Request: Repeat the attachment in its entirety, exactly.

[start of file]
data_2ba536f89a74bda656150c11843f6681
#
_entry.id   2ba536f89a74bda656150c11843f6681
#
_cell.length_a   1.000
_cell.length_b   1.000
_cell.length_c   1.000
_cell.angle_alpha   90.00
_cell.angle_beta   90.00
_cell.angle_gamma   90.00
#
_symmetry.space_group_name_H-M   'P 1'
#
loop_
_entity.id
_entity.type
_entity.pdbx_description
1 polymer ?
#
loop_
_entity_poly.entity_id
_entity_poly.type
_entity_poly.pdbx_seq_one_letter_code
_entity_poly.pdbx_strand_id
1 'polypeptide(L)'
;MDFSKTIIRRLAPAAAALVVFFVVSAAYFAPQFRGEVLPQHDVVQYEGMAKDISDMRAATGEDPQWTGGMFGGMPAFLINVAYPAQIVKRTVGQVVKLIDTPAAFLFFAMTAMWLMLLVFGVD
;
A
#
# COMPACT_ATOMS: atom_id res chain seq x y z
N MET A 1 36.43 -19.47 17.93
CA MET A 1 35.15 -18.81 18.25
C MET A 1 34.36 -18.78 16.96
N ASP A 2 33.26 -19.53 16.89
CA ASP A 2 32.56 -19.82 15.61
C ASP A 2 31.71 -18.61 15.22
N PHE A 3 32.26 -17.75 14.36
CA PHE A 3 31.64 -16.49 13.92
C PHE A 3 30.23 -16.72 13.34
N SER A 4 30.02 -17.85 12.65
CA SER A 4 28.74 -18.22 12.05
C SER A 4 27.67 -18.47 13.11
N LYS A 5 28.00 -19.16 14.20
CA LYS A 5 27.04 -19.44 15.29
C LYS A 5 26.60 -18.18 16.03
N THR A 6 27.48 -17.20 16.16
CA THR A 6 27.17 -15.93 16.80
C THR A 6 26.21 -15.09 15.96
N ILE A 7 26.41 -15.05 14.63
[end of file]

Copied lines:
data_2ba536f89a74bda656150c11843f6681
#
_entry.id   2ba536f89a74bda656150c11843f6681
#
_cell.length_a   1.000
_cell.length_b   1.000
_cell.length_c   1.000
_cell.angle_alpha   90.00
_cell.angle_beta   90.00
_cell.angle_gamma   90.00
#
_symmetry.space_group_name_H-M   'P 1'
#
loop_
_entity.id
_entity.type
_entity.pdbx_description
1 polymer ?
#
loop_
_entity_poly.entity_id
_entity_poly.type
_entity_poly.pdbx_seq_one_letter_code
_entity_poly.pdbx_strand_id
1 'polypeptide(L)'
;MDFSKTIIRRLAPAAAALVVFFVVSAAYFAPQFRGEVLPQHDVVQYEGMAKDISDMRAATGEDPQWTGGMFGGMPAFLINVAYPAQIVKRTVGQVVKLIDTPAAFLFFAMTAMWLMLLVFGVD
;
A
#
# COMPACT_ATOMS: atom_id res chain seq x y z
N MET A 1 36.43 -19.47 17.93
CA MET A 1 35.15 -18.81 18.25
C MET A 1 34.36 -18.78 16.96
N ASP A 2 33.26 -19.53 16.89
CA ASP A 2 32.56 -19.82 15.61
C ASP A 2 31.71 -18.61 15.22
N PHE A 3 32.26 -17.75 14.36
CA PHE A 3 31.64 -16.49 13.92
C PHE A 3 30.23 -16.72 13.34
N SER A 4 30.02 -17.85 12.65
CA SER A 4 28.74 -18.22 12.05
C SER A 4 27.67 -18.47 13.11
N LYS A 5 28.00 -19.16 14.20
CA LYS A 5 27.04 -19.44 15.29
C LYS A 5 26.60 -18.18 16.03
N THR A 6 27.48 -17.20 16.16
CA THR A 6 27.17 -15.93 16.80
C THR A 6 26.21 -15.09 15.96
N ILE A 7 26.41 -15.05 14.63